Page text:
Legal Reckoning for Jackson, MS Mayor’s Foolish Carry Ban
As we reported earlier, Chokwe Lumumba, the mayor of Jackson, Mississippi, announced an executive order on April 24 as part of his response to the COVID-19 civil emergency. The order prohibited the “carrying of an unconcealed loaded or unloaded pistol or revolver or any other firearm, carried upon the person or in a sheath, belt holster or shoulder holster or in a purse, handbag, satchel, other similar bag or briefcase or fully enclosed case, with such pistol, revolver, or firearm being wholly or partially visible.”
Almost immediately, the Mississippi Justice Institute filed a federal lawsuit against the mayor and the city on behalf of State Rep. Dana Criswell, alleging that the mayor’s open carry ban was an illegal and unconstitutional attack on firearm rights.
Lynn Fitch, Mississippi’s Attorney General and the chief legal officer for the state, filed an amicus brief in support of the plaintiff. The brief notes that not only did Mayor Lumumba attempt to override state and federal laws, he failed to connect the need for the order to the COVID-19 pandemic, “the reason for enacting the civil emergency in the first place.” “Given the Mayor’s long-standing and well-documented opposition to Mississippians’ right to open carry, it is abundantly clear that the Order serves as pretext to achieve a goal he has sought for years, to extinguish the constitutional right to open carry.”
The litigation came to an exceptionally speedy halt on June 12, with the entry of an order and consent decree by Chief U.S. District Judge Daniel P. Jordan, III that spelled out the terms of the settlement between the parties. Although the order means the underlying action is dismissed, the court retains the authority to enforce the order “in perpetuity.”
The consent decree includes the parties’ express recognition of “the importance of the rights” protected by the Second Amendment and the “right to keep and bear arms” provision of the Mississippi Constitution. The City of Jackson, the mayor and city council, and all other city agents or employees, are prohibited from adopting:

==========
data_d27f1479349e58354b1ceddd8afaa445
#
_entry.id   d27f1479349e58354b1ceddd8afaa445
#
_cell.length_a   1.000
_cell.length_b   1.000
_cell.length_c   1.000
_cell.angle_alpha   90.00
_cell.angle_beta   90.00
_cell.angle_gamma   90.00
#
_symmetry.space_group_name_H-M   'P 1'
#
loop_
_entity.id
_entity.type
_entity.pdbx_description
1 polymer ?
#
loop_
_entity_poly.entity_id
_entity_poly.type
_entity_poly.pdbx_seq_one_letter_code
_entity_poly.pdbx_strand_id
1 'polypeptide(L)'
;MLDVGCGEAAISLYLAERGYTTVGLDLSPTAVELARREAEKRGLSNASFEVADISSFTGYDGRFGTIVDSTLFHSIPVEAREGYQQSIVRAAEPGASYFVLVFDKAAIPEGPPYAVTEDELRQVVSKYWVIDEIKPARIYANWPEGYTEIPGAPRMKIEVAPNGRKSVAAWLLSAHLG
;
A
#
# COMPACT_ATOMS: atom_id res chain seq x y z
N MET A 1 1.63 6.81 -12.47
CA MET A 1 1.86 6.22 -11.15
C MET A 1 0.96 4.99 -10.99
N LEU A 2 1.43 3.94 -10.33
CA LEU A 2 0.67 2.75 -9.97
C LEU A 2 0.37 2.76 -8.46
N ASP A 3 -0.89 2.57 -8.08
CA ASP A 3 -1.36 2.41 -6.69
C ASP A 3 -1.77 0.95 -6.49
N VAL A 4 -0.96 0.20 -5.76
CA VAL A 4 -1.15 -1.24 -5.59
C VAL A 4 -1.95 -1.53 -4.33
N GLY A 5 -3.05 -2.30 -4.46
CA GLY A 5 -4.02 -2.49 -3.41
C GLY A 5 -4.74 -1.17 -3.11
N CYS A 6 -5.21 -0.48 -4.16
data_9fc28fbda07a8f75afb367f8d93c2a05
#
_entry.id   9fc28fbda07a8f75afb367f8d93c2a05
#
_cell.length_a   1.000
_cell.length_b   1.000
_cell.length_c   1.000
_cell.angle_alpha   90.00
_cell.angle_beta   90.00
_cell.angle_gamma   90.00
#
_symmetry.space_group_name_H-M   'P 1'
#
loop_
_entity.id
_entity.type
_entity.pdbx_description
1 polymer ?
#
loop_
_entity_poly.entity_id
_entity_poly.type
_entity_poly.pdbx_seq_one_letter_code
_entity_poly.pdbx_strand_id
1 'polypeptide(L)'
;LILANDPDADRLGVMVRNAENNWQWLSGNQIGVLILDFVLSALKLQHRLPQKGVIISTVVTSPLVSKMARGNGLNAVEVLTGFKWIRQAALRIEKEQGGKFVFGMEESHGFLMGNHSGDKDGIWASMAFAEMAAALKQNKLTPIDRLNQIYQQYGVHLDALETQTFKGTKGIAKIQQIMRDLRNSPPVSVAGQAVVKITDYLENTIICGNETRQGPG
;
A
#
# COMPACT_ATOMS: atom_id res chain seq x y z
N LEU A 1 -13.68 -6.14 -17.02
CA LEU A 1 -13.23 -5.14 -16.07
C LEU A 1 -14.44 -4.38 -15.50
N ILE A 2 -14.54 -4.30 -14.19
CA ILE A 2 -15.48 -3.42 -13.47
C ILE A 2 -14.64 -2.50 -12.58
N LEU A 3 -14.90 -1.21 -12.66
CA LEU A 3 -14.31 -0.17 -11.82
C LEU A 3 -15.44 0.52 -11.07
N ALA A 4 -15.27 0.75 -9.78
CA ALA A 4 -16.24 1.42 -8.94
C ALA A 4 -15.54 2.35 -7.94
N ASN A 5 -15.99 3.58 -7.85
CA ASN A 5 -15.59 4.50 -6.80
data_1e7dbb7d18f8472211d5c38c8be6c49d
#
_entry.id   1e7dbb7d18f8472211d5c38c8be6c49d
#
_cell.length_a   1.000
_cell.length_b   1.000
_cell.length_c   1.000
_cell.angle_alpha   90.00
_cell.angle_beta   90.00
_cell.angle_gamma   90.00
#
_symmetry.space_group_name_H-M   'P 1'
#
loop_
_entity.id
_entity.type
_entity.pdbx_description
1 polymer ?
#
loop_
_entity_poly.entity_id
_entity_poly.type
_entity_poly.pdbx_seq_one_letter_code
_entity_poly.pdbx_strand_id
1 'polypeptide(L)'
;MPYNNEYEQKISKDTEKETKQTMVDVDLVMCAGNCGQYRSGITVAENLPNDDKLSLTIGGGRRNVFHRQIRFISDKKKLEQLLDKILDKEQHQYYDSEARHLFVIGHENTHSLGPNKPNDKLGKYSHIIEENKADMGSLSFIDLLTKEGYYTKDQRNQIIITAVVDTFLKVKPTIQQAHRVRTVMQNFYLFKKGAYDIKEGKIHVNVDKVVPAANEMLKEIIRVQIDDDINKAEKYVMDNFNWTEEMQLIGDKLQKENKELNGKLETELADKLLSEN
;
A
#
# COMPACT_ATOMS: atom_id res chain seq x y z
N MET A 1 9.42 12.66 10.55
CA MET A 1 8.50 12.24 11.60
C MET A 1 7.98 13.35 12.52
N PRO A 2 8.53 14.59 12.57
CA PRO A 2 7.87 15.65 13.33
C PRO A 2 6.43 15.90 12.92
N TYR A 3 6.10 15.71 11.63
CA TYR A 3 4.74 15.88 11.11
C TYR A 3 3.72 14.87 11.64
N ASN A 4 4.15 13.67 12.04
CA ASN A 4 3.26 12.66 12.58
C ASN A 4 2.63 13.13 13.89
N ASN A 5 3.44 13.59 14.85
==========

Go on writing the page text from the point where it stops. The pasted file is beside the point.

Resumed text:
any orders, resolutions, ordinances, policies, or practices which have the purpose or effect of directly or indirectly prohibiting, restricting, or inhibiting the open carry of firearms, unless a statute or law of the State of Mississippi is adopted or amended to specifically prohibit, restrict, or inhibit the open carry of firearms in Mississippi, or to specifically authorize municipalities to do so, and such statute or law is not held violative of the United States Constitution or the Mississippi Constitution by a court of competent jurisdiction.
The mayor’s colleagues on the Jackson City Council had already made it clear they did not support the mayor’s actions, going so far as to pass a unanimous resolution on April 28 condemning his executive order. (Mayor Lumumba later dismissively referred to opponents of his order as “outside agitators,” which apparently included these local councillors.) Unsurprisingly, the consent decree contains a specific reference stressing that “the City Council disapproves of Mayor Lumumba’s executive order.”
That sentiment isn’t restricted to the city council. An online petition launched by Mayor Lumumba in April refers to his executive order and seeks to repeal open carry in Mississippi. As of mid-June, not only had the petition failed to reach the very modest target of 200 signatures, it was actually being used by many to express their support for open carry and their constitutional rights.
It is unclear what the mayor thinks of this court-ordered rebuke but it seems he’s practicing a bit of social distancing from the whole sorry affair. Although the City admitted the truth of the allegations made in the lawsuit as part of the consent decree – that the executive order violated the plaintiff’s rights under the Second Amendment to the United States Constitution, Article 3, Section 12 of the Mississippi Constitution, and Mississippi statutory law – the decree adds that Mayor Lumumba himself had “not filed responsive pleadings” in the litigation but nonetheless “denies Plaintiff’s allegations.”
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